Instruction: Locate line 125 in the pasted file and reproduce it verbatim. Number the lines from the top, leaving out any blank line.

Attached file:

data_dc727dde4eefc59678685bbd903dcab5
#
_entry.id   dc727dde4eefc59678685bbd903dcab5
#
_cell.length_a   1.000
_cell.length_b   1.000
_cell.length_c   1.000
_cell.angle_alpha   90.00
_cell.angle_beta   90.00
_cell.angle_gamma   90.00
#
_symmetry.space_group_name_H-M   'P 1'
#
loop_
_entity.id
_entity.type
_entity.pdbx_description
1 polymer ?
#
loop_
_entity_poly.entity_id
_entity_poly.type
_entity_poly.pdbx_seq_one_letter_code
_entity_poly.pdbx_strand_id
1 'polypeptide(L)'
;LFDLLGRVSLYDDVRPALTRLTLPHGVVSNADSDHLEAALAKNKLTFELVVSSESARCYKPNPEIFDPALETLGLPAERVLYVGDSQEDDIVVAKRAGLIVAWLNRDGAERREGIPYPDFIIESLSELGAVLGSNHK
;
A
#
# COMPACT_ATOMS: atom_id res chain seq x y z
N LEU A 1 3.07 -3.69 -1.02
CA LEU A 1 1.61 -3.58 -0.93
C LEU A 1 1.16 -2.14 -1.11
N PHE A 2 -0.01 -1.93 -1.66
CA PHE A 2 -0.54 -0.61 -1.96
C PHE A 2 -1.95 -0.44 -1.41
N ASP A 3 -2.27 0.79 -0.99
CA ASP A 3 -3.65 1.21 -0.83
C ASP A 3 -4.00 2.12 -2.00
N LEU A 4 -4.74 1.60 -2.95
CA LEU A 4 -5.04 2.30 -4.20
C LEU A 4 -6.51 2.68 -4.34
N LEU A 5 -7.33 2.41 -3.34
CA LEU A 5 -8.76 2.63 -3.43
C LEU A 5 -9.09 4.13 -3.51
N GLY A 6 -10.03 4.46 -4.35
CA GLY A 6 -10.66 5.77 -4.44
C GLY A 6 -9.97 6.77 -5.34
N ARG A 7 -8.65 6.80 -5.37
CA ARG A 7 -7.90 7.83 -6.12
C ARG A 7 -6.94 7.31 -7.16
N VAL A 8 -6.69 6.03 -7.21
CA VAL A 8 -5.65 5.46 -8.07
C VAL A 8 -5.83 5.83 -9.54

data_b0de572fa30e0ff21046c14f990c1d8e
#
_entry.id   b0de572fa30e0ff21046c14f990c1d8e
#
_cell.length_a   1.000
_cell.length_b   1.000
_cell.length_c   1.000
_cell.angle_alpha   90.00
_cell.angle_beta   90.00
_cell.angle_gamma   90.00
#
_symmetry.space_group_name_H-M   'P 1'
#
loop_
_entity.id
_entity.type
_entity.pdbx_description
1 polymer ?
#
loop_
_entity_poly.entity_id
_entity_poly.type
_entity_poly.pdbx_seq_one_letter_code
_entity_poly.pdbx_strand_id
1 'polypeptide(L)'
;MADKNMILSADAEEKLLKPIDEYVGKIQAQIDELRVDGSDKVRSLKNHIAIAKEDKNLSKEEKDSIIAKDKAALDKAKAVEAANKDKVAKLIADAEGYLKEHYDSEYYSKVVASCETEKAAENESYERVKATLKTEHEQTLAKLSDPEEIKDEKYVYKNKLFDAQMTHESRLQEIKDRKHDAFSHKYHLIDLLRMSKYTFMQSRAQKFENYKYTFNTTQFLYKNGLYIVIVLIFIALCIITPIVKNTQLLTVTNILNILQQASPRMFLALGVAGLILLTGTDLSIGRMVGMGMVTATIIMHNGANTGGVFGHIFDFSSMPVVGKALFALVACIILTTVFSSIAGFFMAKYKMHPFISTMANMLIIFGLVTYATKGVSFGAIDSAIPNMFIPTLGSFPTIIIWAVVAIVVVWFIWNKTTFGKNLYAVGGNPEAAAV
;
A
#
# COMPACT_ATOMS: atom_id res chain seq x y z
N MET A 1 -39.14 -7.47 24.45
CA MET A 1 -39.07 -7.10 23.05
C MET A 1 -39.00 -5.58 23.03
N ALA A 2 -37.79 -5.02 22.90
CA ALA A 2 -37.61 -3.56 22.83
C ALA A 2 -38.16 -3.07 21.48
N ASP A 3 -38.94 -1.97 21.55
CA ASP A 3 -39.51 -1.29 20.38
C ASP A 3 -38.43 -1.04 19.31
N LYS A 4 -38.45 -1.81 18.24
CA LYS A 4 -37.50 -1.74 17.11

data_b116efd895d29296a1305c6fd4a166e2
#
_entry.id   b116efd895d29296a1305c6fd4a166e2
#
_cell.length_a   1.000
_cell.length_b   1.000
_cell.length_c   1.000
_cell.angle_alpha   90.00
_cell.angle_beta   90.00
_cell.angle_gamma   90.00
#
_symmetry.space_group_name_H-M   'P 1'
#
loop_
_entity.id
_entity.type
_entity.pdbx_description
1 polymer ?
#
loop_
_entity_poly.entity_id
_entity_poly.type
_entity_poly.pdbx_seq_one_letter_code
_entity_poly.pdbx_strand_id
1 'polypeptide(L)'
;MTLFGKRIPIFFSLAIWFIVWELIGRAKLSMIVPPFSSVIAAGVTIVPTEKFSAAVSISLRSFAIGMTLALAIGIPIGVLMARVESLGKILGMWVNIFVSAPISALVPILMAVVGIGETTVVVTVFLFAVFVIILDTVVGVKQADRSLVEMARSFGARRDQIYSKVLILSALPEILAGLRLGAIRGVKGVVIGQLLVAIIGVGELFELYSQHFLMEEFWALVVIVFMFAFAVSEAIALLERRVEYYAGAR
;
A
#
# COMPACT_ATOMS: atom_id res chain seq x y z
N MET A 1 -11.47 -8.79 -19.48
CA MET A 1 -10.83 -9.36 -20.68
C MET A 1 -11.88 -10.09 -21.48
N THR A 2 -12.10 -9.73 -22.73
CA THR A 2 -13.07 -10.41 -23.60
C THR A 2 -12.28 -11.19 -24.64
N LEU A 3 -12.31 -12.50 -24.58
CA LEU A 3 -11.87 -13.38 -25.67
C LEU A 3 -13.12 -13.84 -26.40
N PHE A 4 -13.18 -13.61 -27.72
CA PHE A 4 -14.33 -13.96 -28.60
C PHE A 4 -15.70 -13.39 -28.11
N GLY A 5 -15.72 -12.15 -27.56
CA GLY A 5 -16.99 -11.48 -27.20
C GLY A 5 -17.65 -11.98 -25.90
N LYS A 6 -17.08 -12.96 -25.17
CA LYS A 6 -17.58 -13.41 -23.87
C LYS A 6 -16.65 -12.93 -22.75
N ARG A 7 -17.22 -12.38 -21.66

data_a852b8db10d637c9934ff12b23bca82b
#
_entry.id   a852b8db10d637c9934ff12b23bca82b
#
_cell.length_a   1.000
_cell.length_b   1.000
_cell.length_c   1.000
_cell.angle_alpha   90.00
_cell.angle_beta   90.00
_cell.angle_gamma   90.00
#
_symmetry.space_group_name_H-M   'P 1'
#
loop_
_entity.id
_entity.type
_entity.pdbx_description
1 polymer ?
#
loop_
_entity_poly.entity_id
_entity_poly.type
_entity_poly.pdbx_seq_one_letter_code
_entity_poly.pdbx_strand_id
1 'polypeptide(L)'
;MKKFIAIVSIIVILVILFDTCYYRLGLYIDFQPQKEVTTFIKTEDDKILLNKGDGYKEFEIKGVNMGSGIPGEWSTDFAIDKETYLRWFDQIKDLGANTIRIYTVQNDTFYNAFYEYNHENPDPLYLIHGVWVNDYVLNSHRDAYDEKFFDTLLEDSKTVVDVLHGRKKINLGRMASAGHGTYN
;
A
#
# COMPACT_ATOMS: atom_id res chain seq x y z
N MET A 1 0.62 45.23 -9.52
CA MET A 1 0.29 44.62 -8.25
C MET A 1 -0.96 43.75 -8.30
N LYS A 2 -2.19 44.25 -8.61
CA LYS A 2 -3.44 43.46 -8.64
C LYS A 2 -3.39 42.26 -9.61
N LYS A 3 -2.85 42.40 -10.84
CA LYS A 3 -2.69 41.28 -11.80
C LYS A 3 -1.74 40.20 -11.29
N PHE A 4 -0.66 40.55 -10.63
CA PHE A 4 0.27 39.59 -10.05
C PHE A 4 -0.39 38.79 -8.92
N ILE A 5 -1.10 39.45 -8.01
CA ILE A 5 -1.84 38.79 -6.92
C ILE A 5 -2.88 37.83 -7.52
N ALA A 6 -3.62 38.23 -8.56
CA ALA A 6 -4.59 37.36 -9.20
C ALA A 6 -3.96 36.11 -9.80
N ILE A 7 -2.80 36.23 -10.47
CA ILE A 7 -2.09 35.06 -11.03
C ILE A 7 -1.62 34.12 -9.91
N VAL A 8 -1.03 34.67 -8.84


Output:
# COMPACT_ATOMS: atom_id res chain seq x y z